Memories of 2018 are sparking fears that a repeat is playing out now after the world’s largest cryptocurrency plummeted 50 percent from its most recent high of almost $69,000 in November.
There are few things scarier for investors than a bear market — unless you’re involved in crypto, in which case a winter is worse.
The chilling term refers to a sharp slump, followed by a drop-off in trading and months of market doldrums — a phenomenon that memorably befell the crypto market in 2018. Bitcoin’s price plunged by more than 80% to as low as $3,100 from the end of 2017 through December of the following year, a period characterized by the boom-and-bust of initial coin offerings and several big banks shelving their plans to start cryptocurrency trading desks. Bitcoin wouldn’t reach a new high until December 2020, according to data compiled by Bloomberg.
Memories of 2018 are sparking fears that a repeat is playing out now after the world’s largest cryptocurrency plummeted 50% from its most recent high of almost $69,000 in November. The crypto universe has shed more than $1 trillion in market value on growing conviction that the Federal Reserve is set to start ratcheting back the ultra-accommodative policy settings that fueled a boom in risk assets. The pullback has hit all corners of the crypto ecosystem, from Bitcoin to memecoins and publicly listed crypto exchanges. While the collapse has been rattling enough on its own, it has spawned an even bigger concern that the pain may persist for many months, according to UBS.
“There’s this question of how do we characterize that and the nearest analogy is probably 2018, which is this idea of a crypto winter,” James Malcolm, head of foreign exchange research at UBS, said by phone. “It looks likely to be a fairly difficult and potentially prolonged period and therefore, the crypto winter analogy is quite good. Remember, the crypto winter in 2018 wasn’t just over the Northern Hemisphere winter months. It basically extended for a whole year — so it was a crypto winter that lasted effectively a year.”
Bitcoin on Tuesday continued to decline, falling as much as 3% to trade at $35,721. The coin has spent more than 60% of the year so far trading lower, posting only nine sessions in the green.
Mentions of “crypto winter” and “crypto ice age” have flooded social media amid the latest drop. “Gm gm — make sure you stay warm, crypto winter is in full force,” Twitter user @brycent_ posted on Monday, using the crypto shorthand for “good morning” to start his tweet. “Enjoy this #bitcoin winter,” user @mir_btc tweeted over the weekend.
To Antoni Trenchev, co-founder and managing partner at Nexo, there’s a definite chill in the air. Bitcoin has already satisfied half of his two-part crypto-winter definition: a sharp decline in prices.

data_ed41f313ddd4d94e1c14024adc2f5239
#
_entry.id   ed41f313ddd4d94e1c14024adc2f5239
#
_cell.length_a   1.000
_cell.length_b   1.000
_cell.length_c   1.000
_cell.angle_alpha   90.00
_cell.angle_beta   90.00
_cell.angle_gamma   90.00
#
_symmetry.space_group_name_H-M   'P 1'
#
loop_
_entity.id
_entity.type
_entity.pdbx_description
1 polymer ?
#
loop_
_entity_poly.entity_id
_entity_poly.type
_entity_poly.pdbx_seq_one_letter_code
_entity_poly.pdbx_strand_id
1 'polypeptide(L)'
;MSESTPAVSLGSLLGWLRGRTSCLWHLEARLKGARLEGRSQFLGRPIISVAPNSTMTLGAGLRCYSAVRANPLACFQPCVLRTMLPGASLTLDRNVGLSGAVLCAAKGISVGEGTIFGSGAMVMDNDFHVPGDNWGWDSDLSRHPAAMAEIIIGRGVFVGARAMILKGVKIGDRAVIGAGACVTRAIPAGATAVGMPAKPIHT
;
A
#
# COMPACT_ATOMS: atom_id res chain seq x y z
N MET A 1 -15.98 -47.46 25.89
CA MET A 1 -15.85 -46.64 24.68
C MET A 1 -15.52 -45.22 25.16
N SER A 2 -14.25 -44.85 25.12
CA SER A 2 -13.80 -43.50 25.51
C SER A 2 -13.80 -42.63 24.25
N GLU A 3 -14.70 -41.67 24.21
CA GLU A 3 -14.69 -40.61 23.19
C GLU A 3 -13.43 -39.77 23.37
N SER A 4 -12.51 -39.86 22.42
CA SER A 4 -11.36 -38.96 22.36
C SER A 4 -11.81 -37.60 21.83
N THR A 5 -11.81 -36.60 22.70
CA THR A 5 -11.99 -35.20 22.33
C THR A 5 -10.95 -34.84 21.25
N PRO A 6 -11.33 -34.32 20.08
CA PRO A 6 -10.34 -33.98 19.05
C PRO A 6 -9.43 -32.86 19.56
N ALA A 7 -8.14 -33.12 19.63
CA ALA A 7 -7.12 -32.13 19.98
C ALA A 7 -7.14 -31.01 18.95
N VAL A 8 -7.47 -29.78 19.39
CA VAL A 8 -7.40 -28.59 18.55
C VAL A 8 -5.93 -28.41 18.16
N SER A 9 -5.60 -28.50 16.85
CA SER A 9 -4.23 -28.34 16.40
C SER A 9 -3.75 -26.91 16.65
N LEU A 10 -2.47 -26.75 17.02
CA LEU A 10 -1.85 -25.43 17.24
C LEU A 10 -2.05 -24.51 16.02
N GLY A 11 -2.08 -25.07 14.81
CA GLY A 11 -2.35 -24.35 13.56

“I’m not looking for a re-run of the last ‘crypto winter,’” he said. “Undeniably, there are regulatory and macro storms ahead, and another leg down to $28,000-$30,000 can’t be ruled out in the current risk-off climate.”
Unlike the winter of three years ago, investment in the crypto-sphere remains robust — at least for now. In January alone, crypto-exchange FTX announced the launch of a $2 billion venture fund to target Web3 opportunities, while the Financial Times reported that Andreessen Horowitz is looking to raise $4.5 billion for crypto funds. Of course, a prolonged slump could douse enthusiasm for the sector.
Outside of venture capital, companies are also looking to expand into corners of the crypto ecosystem. Filings with the U.S. Patent and Trademark Office show that Walmart Inc. is preparing to create its own cryptocurrency and non-fungible tokens. Meanwhile, GameStop Corp. reportedly is also planning to launch an NFT marketplace for gamers by the end of the year.
To Tacen Inc.’s Budd White, that momentum is a sign that the crypto complex is in the midst of repricing, rather than a freeze.
“I don’t believe we are entering a crypto winter because there is still increasing momentum on the build-side — we are just seeing more realistic pricing of what is currently built,” said White, chief product officer and co-founder at the software development company that builds open-source, blockchain-based software.
The looming threat of intensified regulatory action adds to the risks embedded in the crypto complex. The Fed is considering the launch of its own digital currency, while crypto mining’s energy use has attracted scrutiny from the U.S. Congress and foreign governments.
“The White House may soon unveil some national security challenges posed by cryptocurrencies and the Fed’s paper on central bank digital currencies didn’t answer any questions on if we will see a digital dollar or how they could work with stablecoins,” said Edward Moya, a senior market analyst at Oanda Corp. “The regulatory environment got a lot cloudier now.”